From ‘Brigadoon’ to Balanchine

One of the preeminent dance photographers in the world
Steven Caras

    When Steven Caras was 15 years old, Emile Sanzari, the director of his high school production of “Brigadoon,” assured him he had enough talent to pursue a career in dance, despite having never taken a single lesson. “I started ballet classes immediately,” Mr. Caras recalls, “and three years later found myself dancing with, in my opinion, the greatest ballet company in the world — the New York City Ballet — under the watchful eye of the legendary choreographer, George Balanchine.”

    Mr. Caras went on to a career as a dancer in more than 40 ballets choreographed by Balanchine and then, encouraged by both Balanchine and Lincoln Kirstein, the company’s co-founder, to a parallel career as one of the preeminent dance photographers in the world. Mr. Caras is, today, a lecturer, photographer, dance critic, guest ballet master, fund-raiser, and philanthropist.

    A former resident of East Hampton, he is the subject of “Steven Caras: See Them Dance,” an Emmy Award-winning documentary directed by Deborah Novak that will air on WNET/13 Sunday at 1:30 p.m. In the film Mr. Caras shares professional and personal anecdotes and milestones, from his difficult childhood to his days as a dancer to his career as a photographer. The film uses many photographs from Mr. Caras’s archive, interspersed with interviews with such dance icons as Jacques d’Amboise, Patricia McBride, Mia Michaels, Kay Mazzo, Peter Martins, Allegra Kent, Sean Lavery, Elizabeth Streb, Gary Chryst, and Jean-Pierre Bonnefoux.

    Mr. Caras’s connection to East Hampton can be traced to Mr. Sanzari, his high school mentor. “One night after a performance at the New York City Ballet, there was a note backstage from Emile, sharing how proud he was,” Mr. Caras recalled. “He and his partner came often to the ballet, and eventually we became very good friends. In the early 1970s I was invited to spend a weekend in their home in East Hampton and it was love at first sight.”

    “I’d never seen a more beautiful setting,” he said, “from the quaint village architecture to farm fields to hilly woods, all within reach of wide open beaches mere minutes from the jagged cliffs overlooking Gardiner’s Bay.” Mr. Caras continued to visit until, in 1980, he and his partner designed their own house on Semaphore Road in Landfall, in the Northwest Woods. He acquired a second house on North Woods Lane in the late 1980s, before moving to South Florida in 1990. “Summers were lovely in East Hampton, but winter weekends with friends were always our favorite times,” he said.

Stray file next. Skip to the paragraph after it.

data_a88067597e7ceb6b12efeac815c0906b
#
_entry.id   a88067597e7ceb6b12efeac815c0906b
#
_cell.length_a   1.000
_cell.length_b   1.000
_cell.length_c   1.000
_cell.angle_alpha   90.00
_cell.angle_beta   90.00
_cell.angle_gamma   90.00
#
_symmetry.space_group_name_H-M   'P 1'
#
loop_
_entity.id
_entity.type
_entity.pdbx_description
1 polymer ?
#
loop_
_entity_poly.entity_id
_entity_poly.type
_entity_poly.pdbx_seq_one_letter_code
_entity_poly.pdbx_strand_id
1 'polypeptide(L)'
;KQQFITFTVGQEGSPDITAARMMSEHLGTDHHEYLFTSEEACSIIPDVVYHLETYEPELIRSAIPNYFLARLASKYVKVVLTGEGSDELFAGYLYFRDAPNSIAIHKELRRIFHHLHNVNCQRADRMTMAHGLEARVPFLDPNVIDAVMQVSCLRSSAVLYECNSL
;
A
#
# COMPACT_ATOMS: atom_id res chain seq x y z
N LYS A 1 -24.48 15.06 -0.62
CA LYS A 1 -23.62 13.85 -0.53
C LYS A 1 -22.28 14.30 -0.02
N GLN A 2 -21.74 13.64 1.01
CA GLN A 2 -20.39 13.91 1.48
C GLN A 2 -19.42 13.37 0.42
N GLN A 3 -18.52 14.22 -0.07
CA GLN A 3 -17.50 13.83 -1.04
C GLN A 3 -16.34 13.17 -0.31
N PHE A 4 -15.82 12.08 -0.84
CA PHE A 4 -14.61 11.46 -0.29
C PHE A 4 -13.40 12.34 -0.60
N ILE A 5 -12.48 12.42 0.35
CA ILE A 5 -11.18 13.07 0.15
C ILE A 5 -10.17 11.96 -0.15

Mr. Caras’s photographic archive includes more than 120,000 images, spanning 35 years, of the dance world’s greatest performers and institutions. Included in the collection are images from “Last Bow,” George Balanchine’s final curtain call with the New York City Ballet, as well as stage, studio, and behind-the-scenes photographs of such greats as Mikhail Baryshnikov, Suzanne Farrell, Gelsey Kirkland, Alicia Alonso, Edward Villella, Natalia Makarova, Peter Martins, and Rudolf Nureyev.

    Dance companies represented within the collection are diverse, among them the American Ballet Theatre, the Joffrey Ballet, the Royal Ballet, Momix, Twyla Tharp Dance Company, Ballet Nacionale de Cuba, Pilobolus, the Paul Taylor Dance Company, Streb, the White Oak Dance Project, New York City Ballet, Les Ballets Grandiva de Russia, and Miami City Ballet.

    Before becoming a filmmaker, Deborah Novak trained and performed with the prestigious Dickinson School of Dance through high school and continued classes with the American Ballet Theatre while studying theater and film at New York University. She quit dancing in her mid-20s to pursue a career on stage. Although they never danced together, Ms. Novak and Mr. Caras crossed paths years ago in New York. She made a note in her future-projects file. In early 2010, she and her husband, a fellow filmmaker, John Witek, decided to follow up. “See Them Dance” is the result.lobolus, the Paul Taylor Dance Company, Streb, the White Oak Dance Project, New York City Ballet, Les Ballets Grandiva de Russia, and Miami City Ballet.

    Before becoming a filmmaker, Deborah Novak trained and performed with the prestigious Dickinson School of Dance through high school and continued classes with the American Ballet Theatre while studying theater and film at New York University. She quit dancing in her mid-20s to pursue a career on stage. Although they never danced together, Ms. Novak and Mr. Caras crossed paths years ago in New York. She made a note in her future-projects file. In early 2010, she and her husband, a fellow filmmaker, John Witek, decided to follow up. “See Them Dance” is the result.

Mikhail Baryshnikov in “Coppelia,” 1978.
Connor Walsh, Houston Ballet principal dancer, 2010.
The Miami City Ballet, 1990
A photograph of Mr. Caras rehearsing with Jerome Robbins in 1972.Steven Caras, Martha Swope, and Richard Graulich Photos